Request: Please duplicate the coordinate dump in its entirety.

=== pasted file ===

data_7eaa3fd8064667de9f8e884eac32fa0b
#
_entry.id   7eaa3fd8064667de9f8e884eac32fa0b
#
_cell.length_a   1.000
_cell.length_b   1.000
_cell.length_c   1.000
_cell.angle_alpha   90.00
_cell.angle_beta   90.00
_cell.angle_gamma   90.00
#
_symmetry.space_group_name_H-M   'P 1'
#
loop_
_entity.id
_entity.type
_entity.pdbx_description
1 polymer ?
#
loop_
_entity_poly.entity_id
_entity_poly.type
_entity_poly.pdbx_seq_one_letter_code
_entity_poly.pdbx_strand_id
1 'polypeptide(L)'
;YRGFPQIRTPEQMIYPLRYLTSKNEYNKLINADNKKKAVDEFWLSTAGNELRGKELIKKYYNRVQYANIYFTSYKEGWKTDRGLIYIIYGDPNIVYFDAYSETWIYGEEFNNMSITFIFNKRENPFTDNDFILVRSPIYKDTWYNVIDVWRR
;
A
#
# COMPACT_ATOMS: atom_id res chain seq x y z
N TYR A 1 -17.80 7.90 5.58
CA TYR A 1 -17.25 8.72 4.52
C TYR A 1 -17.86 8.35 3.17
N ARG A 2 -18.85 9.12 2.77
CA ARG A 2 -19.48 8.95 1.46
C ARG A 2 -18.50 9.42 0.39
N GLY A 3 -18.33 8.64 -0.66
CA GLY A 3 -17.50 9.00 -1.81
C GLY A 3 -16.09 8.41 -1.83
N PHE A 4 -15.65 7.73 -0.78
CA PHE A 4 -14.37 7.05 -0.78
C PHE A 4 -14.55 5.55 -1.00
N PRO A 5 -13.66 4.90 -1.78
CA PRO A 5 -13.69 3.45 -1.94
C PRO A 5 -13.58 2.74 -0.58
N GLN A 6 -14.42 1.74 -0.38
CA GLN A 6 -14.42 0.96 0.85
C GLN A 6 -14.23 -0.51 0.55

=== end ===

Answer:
data_7eaa3fd8064667de9f8e884eac32fa0b
#
_entry.id   7eaa3fd8064667de9f8e884eac32fa0b
#
_cell.length_a   1.000
_cell.length_b   1.000
_cell.length_c   1.000
_cell.angle_alpha   90.00
_cell.angle_beta   90.00
_cell.angle_gamma   90.00
#
_symmetry.space_group_name_H-M   'P 1'
#
loop_
_entity.id
_entity.type
_entity.pdbx_description
1 polymer ?
#
loop_
_entity_poly.entity_id
_entity_poly.type
_entity_poly.pdbx_seq_one_letter_code
_entity_poly.pdbx_strand_id
1 'polypeptide(L)'
;YRGFPQIRTPEQMIYPLRYLTSKNEYNKLINADNKKKAVDEFWLSTAGNELRGKELIKKYYNRVQYANIYFTSYKEGWKTDRGLIYIIYGDPNIVYFDAYSETWIYGEEFNNMSITFIFNKRENPFTDNDFILVRSPIYKDTWYNVIDVWRR
;
A
#
# COMPACT_ATOMS: atom_id res chain seq x y z
N TYR A 1 -17.80 7.90 5.58
CA TYR A 1 -17.25 8.72 4.52
C TYR A 1 -17.86 8.35 3.17
N ARG A 2 -18.85 9.12 2.77
CA ARG A 2 -19.48 8.95 1.46
C ARG A 2 -18.50 9.42 0.39
N GLY A 3 -18.33 8.64 -0.66
CA GLY A 3 -17.50 9.00 -1.81
C GLY A 3 -16.09 8.41 -1.83
N PHE A 4 -15.65 7.73 -0.78
CA PHE A 4 -14.37 7.05 -0.78
C PHE A 4 -14.55 5.55 -1.00
N PRO A 5 -13.66 4.90 -1.78
CA PRO A 5 -13.69 3.45 -1.94
C PRO A 5 -13.58 2.74 -0.58
N GLN A 6 -14.42 1.74 -0.38
CA GLN A 6 -14.42 0.96 0.85
C GLN A 6 -14.23 -0.51 0.55